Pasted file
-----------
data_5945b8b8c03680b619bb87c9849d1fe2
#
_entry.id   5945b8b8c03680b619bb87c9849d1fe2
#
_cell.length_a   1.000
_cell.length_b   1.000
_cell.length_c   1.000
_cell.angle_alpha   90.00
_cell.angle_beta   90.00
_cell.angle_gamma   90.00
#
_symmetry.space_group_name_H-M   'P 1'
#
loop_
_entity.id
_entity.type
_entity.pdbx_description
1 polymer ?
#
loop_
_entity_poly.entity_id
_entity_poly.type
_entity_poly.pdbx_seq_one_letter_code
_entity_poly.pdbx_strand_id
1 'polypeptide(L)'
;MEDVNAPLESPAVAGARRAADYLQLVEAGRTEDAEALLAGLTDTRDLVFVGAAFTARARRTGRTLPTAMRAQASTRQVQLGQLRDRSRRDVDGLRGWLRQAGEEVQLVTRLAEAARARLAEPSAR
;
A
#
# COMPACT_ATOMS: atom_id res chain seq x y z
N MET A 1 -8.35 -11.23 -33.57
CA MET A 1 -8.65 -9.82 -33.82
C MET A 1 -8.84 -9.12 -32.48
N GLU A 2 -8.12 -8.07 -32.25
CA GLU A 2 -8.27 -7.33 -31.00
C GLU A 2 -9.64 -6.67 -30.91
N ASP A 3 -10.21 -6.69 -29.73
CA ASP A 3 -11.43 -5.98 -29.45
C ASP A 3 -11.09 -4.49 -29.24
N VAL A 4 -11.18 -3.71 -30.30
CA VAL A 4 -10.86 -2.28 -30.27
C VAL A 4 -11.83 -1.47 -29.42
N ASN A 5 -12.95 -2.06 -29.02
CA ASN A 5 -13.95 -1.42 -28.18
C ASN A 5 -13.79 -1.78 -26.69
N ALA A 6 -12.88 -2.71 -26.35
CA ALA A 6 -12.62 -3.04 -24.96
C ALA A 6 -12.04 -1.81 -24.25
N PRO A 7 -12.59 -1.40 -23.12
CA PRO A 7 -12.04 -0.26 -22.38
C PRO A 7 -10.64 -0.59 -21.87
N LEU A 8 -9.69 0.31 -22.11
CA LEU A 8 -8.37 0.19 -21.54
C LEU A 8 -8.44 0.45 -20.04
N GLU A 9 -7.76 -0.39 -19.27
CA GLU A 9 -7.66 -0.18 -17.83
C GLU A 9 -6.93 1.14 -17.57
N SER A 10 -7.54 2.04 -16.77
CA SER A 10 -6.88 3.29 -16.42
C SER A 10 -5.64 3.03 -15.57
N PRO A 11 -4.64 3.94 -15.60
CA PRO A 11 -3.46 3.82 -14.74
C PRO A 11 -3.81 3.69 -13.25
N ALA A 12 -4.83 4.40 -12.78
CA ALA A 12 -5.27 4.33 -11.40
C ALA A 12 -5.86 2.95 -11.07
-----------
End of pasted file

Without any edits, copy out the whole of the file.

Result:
data_5945b8b8c03680b619bb87c9849d1fe2
#
_entry.id   5945b8b8c03680b619bb87c9849d1fe2
#
_cell.length_a   1.000
_cell.length_b   1.000
_cell.length_c   1.000
_cell.angle_alpha   90.00
_cell.angle_beta   90.00
_cell.angle_gamma   90.00
#
_symmetry.space_group_name_H-M   'P 1'
#
loop_
_entity.id
_entity.type
_entity.pdbx_description
1 polymer ?
#
loop_
_entity_poly.entity_id
_entity_poly.type
_entity_poly.pdbx_seq_one_letter_code
_entity_poly.pdbx_strand_id
1 'polypeptide(L)'
;MEDVNAPLESPAVAGARRAADYLQLVEAGRTEDAEALLAGLTDTRDLVFVGAAFTARARRTGRTLPTAMRAQASTRQVQLGQLRDRSRRDVDGLRGWLRQAGEEVQLVTRLAEAARARLAEPSAR
;
A
#
# COMPACT_ATOMS: atom_id res chain seq x y z
N MET A 1 -8.35 -11.23 -33.57
CA MET A 1 -8.65 -9.82 -33.82
C MET A 1 -8.84 -9.12 -32.48
N GLU A 2 -8.12 -8.07 -32.25
CA GLU A 2 -8.27 -7.33 -31.00
C GLU A 2 -9.64 -6.67 -30.91
N ASP A 3 -10.21 -6.69 -29.73
CA ASP A 3 -11.43 -5.98 -29.45
C ASP A 3 -11.09 -4.49 -29.24
N VAL A 4 -11.18 -3.71 -30.30
CA VAL A 4 -10.86 -2.28 -30.27
C VAL A 4 -11.83 -1.47 -29.42
N ASN A 5 -12.95 -2.06 -29.02
CA ASN A 5 -13.95 -1.42 -28.18
C ASN A 5 -13.79 -1.78 -26.69
N ALA A 6 -12.88 -2.71 -26.35
CA ALA A 6 -12.62 -3.04 -24.96
C ALA A 6 -12.04 -1.81 -24.25
N PRO A 7 -12.59 -1.40 -23.12
CA PRO A 7 -12.04 -0.26 -22.38
C PRO A 7 -10.64 -0.59 -21.87
N LEU A 8 -9.69 0.31 -22.11
CA LEU A 8 -8.37 0.19 -21.54
C LEU A 8 -8.44 0.45 -20.04
N GLU A 9 -7.76 -0.39 -19.27
CA GLU A 9 -7.66 -0.18 -17.83
C GLU A 9 -6.93 1.14 -17.57
N SER A 10 -7.54 2.04 -16.77
CA SER A 10 -6.88 3.29 -16.42
C SER A 10 -5.64 3.03 -15.57
N PRO A 11 -4.64 3.94 -15.60
CA PRO A 11 -3.46 3.82 -14.74
C PRO A 11 -3.81 3.69 -13.25
N ALA A 12 -4.83 4.40 -12.78
CA ALA A 12 -5.27 4.33 -11.40
C ALA A 12 -5.86 2.95 -11.07